I see that reducing the number of lanes on most of the Great Highway is something that is being proposed. I would like to voice my concern for removing lanes from the Great Highway, especially southbound lanes. As a resident of the outer Richmond, the Great Highway is my portal to all points south, whether traveling to Hwy 1, Hwy 280, or eventually Hwy 101. In case of any type of disaster (earthquake or tsunami), the Great Highway will be a VITAL line of transportation to many residents of the outer avenues in case evacuation from the City is necessary. Two lanes in this southbound direction MUST remain open to support a necessary disaster management relief plan; we will not have the option to evacuate North over the Golden Gate Bridge, and traversing east across entire City to eventually reach a southbound highway is not practical for the hundreds of thousands who live out here. Sunset Boulevard will not adequately handle all of the traffic that would be created in case of a need for mass exodus of residents of the outer avenues. By removing lane(s) of traffic on the Great Highway, planners would put residents’ safety at risk by greatly reducing the ability of residents to use the Great Highway in case of some type of emergency. Also keep in mind there are no live electrical wires spanning across or along the majority of the Great Highway, coupled with the fact that the road is a ‘straight shot’ with no exits/entries between Lincoln and Sloat; thereby making this road an even more important asset in case of emergency; so long as the road may be traversed, it will lack the impediments many other roads in the City will have and be vital in assisting residents and Emergency Management workers easier access into/out of the City. I’m all for public use, but safety is paramount, and to ignore this fact would be an incredibly irresponsible action of the San Francisco Planning and Urban Research Association. Please consider this point; we need to maintain two functioning lanes of traffic moving southbound on the Great Highway to ensure the safety of ourselves, as well as our friends, family, and neighbors of the Outer Richmond and Sunset.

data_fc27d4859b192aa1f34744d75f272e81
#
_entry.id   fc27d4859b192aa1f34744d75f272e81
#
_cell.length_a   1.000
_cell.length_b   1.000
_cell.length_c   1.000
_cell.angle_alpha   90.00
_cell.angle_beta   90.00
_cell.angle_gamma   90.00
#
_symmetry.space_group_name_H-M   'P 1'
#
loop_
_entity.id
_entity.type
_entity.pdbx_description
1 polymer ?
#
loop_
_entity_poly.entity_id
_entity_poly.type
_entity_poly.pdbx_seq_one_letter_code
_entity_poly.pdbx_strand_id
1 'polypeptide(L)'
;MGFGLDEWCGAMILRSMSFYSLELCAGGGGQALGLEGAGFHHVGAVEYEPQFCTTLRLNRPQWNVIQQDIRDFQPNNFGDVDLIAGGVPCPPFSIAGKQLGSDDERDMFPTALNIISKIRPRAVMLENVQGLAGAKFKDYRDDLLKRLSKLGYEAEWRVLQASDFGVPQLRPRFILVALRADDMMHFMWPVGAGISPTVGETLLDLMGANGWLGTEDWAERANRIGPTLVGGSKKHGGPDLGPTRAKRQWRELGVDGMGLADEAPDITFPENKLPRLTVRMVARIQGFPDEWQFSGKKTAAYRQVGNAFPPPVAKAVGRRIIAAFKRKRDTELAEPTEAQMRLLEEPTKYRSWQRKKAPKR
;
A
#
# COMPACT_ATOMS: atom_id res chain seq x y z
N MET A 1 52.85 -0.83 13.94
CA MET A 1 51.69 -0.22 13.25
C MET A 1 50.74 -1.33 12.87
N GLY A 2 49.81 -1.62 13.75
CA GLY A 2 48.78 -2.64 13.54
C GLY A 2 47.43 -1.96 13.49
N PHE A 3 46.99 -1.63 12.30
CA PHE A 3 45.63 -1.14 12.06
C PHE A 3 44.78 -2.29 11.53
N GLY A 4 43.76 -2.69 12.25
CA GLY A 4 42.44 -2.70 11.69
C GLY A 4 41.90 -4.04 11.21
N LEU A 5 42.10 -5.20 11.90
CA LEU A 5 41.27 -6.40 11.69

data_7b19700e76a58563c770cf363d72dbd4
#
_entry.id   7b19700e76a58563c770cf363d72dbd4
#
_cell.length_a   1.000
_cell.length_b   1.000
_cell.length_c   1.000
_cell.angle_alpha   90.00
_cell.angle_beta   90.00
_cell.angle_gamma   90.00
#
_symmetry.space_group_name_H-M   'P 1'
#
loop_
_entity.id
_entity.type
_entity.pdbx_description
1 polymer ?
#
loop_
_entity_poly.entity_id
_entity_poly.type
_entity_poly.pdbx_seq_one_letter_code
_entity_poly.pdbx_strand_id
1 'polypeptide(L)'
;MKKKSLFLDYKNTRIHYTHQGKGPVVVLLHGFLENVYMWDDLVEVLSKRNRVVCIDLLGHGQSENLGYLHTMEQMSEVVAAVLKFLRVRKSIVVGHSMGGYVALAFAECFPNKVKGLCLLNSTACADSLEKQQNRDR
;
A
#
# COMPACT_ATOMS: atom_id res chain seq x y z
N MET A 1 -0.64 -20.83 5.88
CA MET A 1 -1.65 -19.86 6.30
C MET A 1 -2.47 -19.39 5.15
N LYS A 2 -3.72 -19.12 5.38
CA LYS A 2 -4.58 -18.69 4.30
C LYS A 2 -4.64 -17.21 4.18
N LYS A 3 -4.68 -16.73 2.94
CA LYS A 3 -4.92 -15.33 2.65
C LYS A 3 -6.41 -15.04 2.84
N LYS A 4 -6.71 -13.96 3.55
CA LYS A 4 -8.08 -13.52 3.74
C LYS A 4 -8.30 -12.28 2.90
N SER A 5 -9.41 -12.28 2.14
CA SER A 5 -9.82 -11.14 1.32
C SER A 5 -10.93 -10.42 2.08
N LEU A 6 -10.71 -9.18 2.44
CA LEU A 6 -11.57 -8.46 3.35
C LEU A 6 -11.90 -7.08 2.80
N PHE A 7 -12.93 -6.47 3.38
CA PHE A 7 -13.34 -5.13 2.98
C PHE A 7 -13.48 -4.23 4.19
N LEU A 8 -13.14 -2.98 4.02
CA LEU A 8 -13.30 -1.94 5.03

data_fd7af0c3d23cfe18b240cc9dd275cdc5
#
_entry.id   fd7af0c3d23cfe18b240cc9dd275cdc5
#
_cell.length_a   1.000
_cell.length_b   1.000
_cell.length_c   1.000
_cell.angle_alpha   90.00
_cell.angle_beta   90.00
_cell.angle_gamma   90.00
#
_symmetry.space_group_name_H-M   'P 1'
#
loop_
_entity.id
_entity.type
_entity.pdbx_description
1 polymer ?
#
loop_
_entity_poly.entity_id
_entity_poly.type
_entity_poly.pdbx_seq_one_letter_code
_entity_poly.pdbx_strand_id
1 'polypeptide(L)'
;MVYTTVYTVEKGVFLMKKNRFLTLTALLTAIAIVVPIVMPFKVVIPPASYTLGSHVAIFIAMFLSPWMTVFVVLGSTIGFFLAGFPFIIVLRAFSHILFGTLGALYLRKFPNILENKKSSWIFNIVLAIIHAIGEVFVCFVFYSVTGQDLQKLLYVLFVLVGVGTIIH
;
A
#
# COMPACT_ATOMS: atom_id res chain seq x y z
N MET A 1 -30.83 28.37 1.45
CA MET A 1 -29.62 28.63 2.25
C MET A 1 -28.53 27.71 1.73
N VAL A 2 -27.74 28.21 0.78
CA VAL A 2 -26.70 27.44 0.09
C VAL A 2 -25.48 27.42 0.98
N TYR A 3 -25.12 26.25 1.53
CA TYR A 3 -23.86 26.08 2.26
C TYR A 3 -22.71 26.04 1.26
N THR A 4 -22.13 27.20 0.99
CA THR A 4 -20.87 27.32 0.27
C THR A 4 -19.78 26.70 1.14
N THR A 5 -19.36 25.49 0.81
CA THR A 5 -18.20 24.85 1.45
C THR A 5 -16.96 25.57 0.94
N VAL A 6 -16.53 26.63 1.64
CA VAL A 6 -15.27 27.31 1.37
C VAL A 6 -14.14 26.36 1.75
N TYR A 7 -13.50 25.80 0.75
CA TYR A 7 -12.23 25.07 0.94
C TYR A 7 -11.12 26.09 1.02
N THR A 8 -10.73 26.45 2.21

Thanks for your time and consideration.

    • “In case of any type of disaster (earthquake or tsunami), the Great Highway will be a VITAL line of transportation to many residents of the outer avenues in case evacuation from the City is necessary.”

      1. In the event of a tsunami, Great Highway is probably the last place you want to be!
      2. In the event of earthquake, in the unlikely event that a citywide evacuation is needed, I’m sure the northbound lane could be pressed into service as a southbound lane.